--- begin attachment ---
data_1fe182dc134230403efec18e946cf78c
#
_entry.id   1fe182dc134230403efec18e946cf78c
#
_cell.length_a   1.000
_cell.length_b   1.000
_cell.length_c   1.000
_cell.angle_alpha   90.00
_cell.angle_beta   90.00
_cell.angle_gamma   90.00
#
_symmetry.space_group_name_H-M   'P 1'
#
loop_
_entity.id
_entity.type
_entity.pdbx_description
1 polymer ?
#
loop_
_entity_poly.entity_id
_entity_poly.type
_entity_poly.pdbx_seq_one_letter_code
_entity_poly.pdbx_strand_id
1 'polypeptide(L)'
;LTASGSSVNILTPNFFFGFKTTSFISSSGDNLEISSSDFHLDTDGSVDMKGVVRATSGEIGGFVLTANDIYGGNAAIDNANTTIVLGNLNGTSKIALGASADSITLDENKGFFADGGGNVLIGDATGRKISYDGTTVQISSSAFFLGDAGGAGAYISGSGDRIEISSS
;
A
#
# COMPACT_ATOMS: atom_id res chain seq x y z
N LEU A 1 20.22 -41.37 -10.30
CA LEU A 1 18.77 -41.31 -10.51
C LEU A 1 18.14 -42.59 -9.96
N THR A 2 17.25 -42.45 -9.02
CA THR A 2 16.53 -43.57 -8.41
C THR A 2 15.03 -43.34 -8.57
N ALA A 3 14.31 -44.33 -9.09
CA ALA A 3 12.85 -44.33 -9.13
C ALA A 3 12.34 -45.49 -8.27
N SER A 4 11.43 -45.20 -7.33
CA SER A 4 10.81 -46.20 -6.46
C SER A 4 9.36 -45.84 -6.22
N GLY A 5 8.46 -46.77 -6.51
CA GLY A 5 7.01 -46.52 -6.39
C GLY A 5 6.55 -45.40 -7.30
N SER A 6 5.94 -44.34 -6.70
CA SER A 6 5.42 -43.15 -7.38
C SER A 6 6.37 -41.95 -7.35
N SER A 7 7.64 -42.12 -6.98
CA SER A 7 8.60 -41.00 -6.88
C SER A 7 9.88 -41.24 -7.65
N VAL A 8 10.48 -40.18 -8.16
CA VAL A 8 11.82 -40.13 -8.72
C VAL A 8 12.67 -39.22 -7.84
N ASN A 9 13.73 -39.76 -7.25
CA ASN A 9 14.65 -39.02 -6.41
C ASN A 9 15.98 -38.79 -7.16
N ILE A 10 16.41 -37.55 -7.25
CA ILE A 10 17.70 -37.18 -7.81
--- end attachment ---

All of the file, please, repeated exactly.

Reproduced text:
data_1fe182dc134230403efec18e946cf78c
#
_entry.id   1fe182dc134230403efec18e946cf78c
#
_cell.length_a   1.000
_cell.length_b   1.000
_cell.length_c   1.000
_cell.angle_alpha   90.00
_cell.angle_beta   90.00
_cell.angle_gamma   90.00
#
_symmetry.space_group_name_H-M   'P 1'
#
loop_
_entity.id
_entity.type
_entity.pdbx_description
1 polymer ?
#
loop_
_entity_poly.entity_id
_entity_poly.type
_entity_poly.pdbx_seq_one_letter_code
_entity_poly.pdbx_strand_id
1 'polypeptide(L)'
;LTASGSSVNILTPNFFFGFKTTSFISSSGDNLEISSSDFHLDTDGSVDMKGVVRATSGEIGGFVLTANDIYGGNAAIDNANTTIVLGNLNGTSKIALGASADSITLDENKGFFADGGGNVLIGDATGRKISYDGTTVQISSSAFFLGDAGGAGAYISGSGDRIEISSS
;
A
#
# COMPACT_ATOMS: atom_id res chain seq x y z
N LEU A 1 20.22 -41.37 -10.30
CA LEU A 1 18.77 -41.31 -10.51
C LEU A 1 18.14 -42.59 -9.96
N THR A 2 17.25 -42.45 -9.02
CA THR A 2 16.53 -43.57 -8.41
C THR A 2 15.03 -43.34 -8.57
N ALA A 3 14.31 -44.33 -9.09
CA ALA A 3 12.85 -44.33 -9.13
C ALA A 3 12.34 -45.49 -8.27
N SER A 4 11.43 -45.20 -7.33
CA SER A 4 10.81 -46.20 -6.46
C SER A 4 9.36 -45.84 -6.22
N GLY A 5 8.46 -46.77 -6.51
CA GLY A 5 7.01 -46.52 -6.39
C GLY A 5 6.55 -45.40 -7.30
N SER A 6 5.94 -44.34 -6.70
CA SER A 6 5.42 -43.15 -7.38
C SER A 6 6.37 -41.95 -7.35
N SER A 7 7.64 -42.12 -6.98
CA SER A 7 8.60 -41.00 -6.88
C SER A 7 9.88 -41.24 -7.65
N VAL A 8 10.48 -40.18 -8.16
CA VAL A 8 11.82 -40.13 -8.72
C VAL A 8 12.67 -39.22 -7.84
N ASN A 9 13.73 -39.76 -7.25
CA ASN A 9 14.65 -39.02 -6.41
C ASN A 9 15.98 -38.79 -7.16
N ILE A 10 16.41 -37.55 -7.25
CA ILE A 10 17.70 -37.18 -7.81